Although the panda above is not complete, enough is present for the eye to complete the shape. When the viewer's perception completes a shape, closure occurs.


Witness the Ontario launch of the "Flick Off" campaign, and Environment Minister Laurel Broten's desperate attempt to maintain her dignity in front of its official logo.

Campaign is aimed at getting young people to cut energy use


Bottom-Up Processing

In the bottom-up processing approach, perception starts at the sensory input of the stimulus. Thus, perception can be described as data-driven. For example, there is a flower at the center of a person's field. The sight of the flower and all the information about the stimulus are carried from the retina to the visual cortex in the brain. The signal travels in one direction.


Examples of Bottom-Up Approaches

Template Theories

Comparing the 2-D shape of the object with stored shapes in Memory (template).


1)Too many templates would be needed.

2) Inflexible




Same object at different viewing angles has very different shapes.

Rotational Invariance:  People are capable of recognizing objects from many different vantage points, even views that have never before been seen (Biederman & Gerhardstein, 1993).


Many things we can readily distinguish have

very similar shapes.


Feature Analysis or Detection: break objects down into features and match against stored object features.


Do Feature Recognition Models Make Sense?? Evidence:

Neurological: feature detectors in visual cortex

Hubel & Wiesel (1965).

- located feature neurons that respond best to

specific feature “line orientations, curves, corners ends”.




Feature detectors are neurons that respond to specific features of the environment, such as lines, orientation, edges (end-stops), and movement.


Where are the feature detectors?

Retina or Visual Cortex of Brain?

Motion Illusion

If people CANNOT see the "wave/spiral/afterimage" effect using the eye that was shut, then the feature detectors must be in our retina.

 If people generally still have the "wave/spiral/afterimage" effect using the eye that was shut, then the feature detectors are in the visual cortex.


Most Feature theories assume that perception involves processing of features followed by more global or general processing to integrate information from features.

Evidence shows however that GLOBAL processing can precede processing of features.


Navon (1977)

Participants shown series of stimuli in which a larger letter was made up of small letters.


On some trials they were asked to identify whether the large letter (Global) was an H or an S. On other trials whether the small (feature) letters were an H or an S.

When identifying the small letters they were much slower when the features were inconsistent with the Global Letter.

Slower than


Indicates that processing of the Global meaning interferes with the identification of the features.

But Identifying the Larger Letter was not effected by what type of feature letter it was made up by.

Indicates that we may identify global objects or scenes before we process features!!




Object Superiority EffectWeisstein & Harris (1974)

Line drawings are seen as box-like three-dimensional figures if the lines are arranged properly. A flat two-dimensional pattern is seen when these same lines are disarranged. A target line contained within the three-dimensional figure (A) is identified more readily than is the same line contained within a two-dimensional figure (B).


What is this word?


Limitations of Feature Analysis Models

Bottom-up models do not account for the large effects of context (i.e., surrounding information, your knowledge and expectations).

Proof Reading Effects

Repetition Blindness


Top-Down Processes

Conceptually-driven processes provide expectations from the top-down and speed processing of features.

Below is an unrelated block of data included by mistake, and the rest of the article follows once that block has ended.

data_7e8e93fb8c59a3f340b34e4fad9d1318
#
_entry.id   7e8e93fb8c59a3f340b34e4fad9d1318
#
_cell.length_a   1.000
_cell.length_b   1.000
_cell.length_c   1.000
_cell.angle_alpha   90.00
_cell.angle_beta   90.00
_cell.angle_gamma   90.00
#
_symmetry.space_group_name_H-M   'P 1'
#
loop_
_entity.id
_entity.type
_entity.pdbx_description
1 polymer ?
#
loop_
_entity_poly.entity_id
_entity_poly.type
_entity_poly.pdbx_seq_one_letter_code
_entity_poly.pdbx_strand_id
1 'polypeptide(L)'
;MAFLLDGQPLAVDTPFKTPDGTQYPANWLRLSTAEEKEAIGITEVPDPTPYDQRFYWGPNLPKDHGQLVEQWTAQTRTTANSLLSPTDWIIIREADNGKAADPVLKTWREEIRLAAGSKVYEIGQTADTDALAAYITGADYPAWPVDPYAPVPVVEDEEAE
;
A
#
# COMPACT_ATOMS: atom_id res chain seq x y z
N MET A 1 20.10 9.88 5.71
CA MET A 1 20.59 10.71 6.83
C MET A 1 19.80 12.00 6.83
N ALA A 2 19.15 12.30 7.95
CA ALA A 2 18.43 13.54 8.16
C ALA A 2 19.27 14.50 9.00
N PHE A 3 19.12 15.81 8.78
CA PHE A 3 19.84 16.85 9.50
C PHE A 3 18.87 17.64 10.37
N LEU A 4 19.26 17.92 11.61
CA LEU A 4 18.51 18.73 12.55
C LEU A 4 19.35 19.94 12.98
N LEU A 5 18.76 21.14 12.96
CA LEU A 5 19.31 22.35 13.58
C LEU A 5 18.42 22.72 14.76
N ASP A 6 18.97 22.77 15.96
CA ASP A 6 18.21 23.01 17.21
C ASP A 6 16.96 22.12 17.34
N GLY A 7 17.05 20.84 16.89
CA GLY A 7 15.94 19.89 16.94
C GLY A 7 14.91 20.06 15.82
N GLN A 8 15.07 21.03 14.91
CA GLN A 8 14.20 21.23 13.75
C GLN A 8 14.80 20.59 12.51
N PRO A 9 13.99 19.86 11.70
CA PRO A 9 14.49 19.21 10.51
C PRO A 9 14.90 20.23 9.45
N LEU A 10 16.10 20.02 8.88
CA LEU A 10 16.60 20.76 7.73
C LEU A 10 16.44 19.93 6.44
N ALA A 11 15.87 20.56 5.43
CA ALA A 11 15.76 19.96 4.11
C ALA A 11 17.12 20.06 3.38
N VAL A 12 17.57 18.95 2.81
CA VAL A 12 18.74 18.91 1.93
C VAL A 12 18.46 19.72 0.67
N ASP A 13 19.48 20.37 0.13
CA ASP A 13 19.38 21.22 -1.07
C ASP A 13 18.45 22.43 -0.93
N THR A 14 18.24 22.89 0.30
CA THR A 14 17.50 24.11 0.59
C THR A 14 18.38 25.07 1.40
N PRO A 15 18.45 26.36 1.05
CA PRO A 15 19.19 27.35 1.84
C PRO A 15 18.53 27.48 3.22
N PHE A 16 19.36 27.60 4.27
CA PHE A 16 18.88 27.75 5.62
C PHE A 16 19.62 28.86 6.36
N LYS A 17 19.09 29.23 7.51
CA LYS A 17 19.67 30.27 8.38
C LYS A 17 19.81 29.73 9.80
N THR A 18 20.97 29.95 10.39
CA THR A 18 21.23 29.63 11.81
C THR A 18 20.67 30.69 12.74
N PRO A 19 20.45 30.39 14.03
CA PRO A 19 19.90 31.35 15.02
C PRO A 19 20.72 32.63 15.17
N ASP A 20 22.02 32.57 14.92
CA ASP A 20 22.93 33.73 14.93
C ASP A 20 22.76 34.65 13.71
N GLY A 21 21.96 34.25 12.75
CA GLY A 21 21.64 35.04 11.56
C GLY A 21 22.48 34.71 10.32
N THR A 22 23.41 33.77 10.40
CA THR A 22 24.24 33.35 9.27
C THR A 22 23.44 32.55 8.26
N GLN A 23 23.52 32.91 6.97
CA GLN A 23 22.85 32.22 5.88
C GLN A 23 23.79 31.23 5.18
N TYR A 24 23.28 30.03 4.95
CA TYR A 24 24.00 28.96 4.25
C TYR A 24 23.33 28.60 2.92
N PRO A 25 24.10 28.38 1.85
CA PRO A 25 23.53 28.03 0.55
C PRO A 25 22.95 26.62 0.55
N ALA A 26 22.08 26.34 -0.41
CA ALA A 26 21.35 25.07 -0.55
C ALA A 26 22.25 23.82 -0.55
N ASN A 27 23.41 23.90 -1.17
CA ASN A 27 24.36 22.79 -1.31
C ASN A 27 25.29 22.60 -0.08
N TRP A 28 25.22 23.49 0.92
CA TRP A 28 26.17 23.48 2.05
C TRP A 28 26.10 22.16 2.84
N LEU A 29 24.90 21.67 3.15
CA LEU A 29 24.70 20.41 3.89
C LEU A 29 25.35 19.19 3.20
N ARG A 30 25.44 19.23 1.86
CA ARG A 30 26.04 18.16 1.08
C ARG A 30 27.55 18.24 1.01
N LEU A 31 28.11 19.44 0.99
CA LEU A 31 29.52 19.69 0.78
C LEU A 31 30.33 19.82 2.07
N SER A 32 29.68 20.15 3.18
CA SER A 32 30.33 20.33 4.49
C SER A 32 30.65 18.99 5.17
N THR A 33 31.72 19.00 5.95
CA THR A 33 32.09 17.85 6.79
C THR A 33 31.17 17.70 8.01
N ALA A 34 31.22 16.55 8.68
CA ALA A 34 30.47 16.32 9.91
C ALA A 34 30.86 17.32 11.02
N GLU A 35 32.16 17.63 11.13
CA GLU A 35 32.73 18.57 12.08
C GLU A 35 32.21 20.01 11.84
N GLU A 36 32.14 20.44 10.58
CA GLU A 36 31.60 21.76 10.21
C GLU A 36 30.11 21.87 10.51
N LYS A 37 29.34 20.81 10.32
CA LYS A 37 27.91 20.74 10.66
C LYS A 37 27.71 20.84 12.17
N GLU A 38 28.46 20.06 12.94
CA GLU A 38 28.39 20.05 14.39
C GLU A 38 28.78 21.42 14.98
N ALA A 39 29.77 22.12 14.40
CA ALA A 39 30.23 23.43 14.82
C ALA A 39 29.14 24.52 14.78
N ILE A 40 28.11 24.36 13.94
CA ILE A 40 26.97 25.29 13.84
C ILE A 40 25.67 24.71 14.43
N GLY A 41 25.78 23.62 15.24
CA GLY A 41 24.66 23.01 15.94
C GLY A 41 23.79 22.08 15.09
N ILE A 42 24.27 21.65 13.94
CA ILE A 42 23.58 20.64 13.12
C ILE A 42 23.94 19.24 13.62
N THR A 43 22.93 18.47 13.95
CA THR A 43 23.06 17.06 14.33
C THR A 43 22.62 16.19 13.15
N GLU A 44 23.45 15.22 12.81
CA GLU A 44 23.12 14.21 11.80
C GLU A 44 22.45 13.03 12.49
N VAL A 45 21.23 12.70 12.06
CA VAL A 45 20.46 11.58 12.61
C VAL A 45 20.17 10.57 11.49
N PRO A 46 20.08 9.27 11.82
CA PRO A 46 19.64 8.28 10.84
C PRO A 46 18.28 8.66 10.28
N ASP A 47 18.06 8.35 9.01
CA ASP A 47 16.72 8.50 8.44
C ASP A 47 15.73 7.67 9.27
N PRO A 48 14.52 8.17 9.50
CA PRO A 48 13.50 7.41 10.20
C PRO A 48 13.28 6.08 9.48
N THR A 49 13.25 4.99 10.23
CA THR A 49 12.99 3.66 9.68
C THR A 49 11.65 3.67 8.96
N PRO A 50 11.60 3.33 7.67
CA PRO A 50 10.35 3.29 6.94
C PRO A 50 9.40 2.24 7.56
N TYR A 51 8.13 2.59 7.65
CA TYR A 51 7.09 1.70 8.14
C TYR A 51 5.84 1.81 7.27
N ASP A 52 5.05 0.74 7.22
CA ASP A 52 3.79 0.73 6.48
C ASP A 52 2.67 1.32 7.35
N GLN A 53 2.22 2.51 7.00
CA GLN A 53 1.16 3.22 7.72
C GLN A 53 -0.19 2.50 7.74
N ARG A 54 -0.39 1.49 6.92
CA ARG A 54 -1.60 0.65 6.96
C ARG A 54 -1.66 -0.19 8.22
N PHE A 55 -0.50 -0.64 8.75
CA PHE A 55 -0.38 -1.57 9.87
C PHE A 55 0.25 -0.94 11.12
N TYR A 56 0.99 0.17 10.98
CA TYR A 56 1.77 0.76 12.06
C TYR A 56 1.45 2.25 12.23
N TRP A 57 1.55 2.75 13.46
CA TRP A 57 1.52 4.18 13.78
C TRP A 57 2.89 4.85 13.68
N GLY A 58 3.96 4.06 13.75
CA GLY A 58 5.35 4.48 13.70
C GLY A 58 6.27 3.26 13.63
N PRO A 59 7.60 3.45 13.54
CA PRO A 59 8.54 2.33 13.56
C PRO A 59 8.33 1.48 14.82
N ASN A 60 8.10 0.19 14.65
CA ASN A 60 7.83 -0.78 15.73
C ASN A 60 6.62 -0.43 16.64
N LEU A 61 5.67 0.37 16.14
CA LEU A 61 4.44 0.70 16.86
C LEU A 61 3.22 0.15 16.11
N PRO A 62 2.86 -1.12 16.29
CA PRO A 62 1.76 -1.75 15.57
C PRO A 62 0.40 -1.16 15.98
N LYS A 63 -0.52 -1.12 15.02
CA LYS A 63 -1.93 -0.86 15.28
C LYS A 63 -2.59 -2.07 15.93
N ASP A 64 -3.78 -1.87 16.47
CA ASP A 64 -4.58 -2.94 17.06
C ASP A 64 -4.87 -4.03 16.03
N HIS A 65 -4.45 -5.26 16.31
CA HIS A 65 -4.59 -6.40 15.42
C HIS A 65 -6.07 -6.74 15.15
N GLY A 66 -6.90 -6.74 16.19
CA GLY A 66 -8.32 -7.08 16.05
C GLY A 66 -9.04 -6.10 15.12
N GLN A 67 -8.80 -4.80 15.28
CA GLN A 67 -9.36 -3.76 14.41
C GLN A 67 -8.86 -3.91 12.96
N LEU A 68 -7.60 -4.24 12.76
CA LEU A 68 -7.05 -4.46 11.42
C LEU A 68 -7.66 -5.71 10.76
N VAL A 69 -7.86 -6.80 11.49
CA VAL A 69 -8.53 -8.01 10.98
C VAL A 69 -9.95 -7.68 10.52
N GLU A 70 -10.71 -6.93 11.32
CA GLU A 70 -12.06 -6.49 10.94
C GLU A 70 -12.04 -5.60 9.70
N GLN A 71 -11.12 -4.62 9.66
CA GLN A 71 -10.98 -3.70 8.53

Word Superiority Effect (Reicher, 1969)

Letter strings flashed very briefly




A target letter K is shown

Task: Respond “Y” if target was present


Word Superiority Effect

  • WORK vs. ORWK vs. K

  • Surprisingly, a single letter (K) is recognized faster in the context of a whole word (WORK) than when presented as an isolated letter. A nonword (ORWK) doesn’t provide this top-down advantage.


Parallel Distributed Processing

Parallel - Features, Letters, words, all processed at the same time.

Distributed - Processing at several levels


Fingerprints, Experts and Emotions

“At present many agencies give fingerprint experts contextual information about the crime, which may, clearly, bias their decisions in marginal cases. One simple recommendation would be to just provide experts with the fingerprints and no other contextual information.”


Implicit and Analytic Reasoning

Experts often begin by useing more implicit reasoning (fast/top-down) and cross-check using more analytic processes.

Novices rely more on analytic reasoning.


Visual Object Recognition



Recognition-By-Components Theory

  • Biederman (1987)

    • Describes how 3D images are identified

    • Breaks objects down into geons

    • Objects are identified by geons and relationship between them


View Invariant:

  • Look the same from most angles

  • Spatial arrangement of geons is the same.

Biederman & Gerhardstein (1993) Priming Study



  • Difficult to confuse one for another Noise Resistant

    • Can be identified under less-than-ideal conditions


True only if non-relational information is intact. Take away information about how the Geons go together (vertexes) recognition takes longer.

Blotted Letters


  • Parsimonious

    36 Geons can define 150 million 3-geon objects.

  • Allows novel stimuli to be identified by comparing Geon structures to similar stored stimuli.


Is object recognition really view independent??

It depends! When making easy discriminations it is (comparing a Dog to a Car). When the task requires difficult within category discriminations

(distinguishing on type of car from another?)


Foster & Gilson (2002)

Are the two objects the same?

Differ on viewpoint-invariant feature (number of parts) or viewpoint-variant features (part length).

Participants showed evidence of using viewpoint-invariant and viewpoint variant processing depending on the demands of the task.


Top Down Influences Allow us to

Get meaning out of even minimal

Perceptual information.

Biological Motion


Perception improves with practice as long as practice has feedback! Practice increases Top-down factors.


  • Login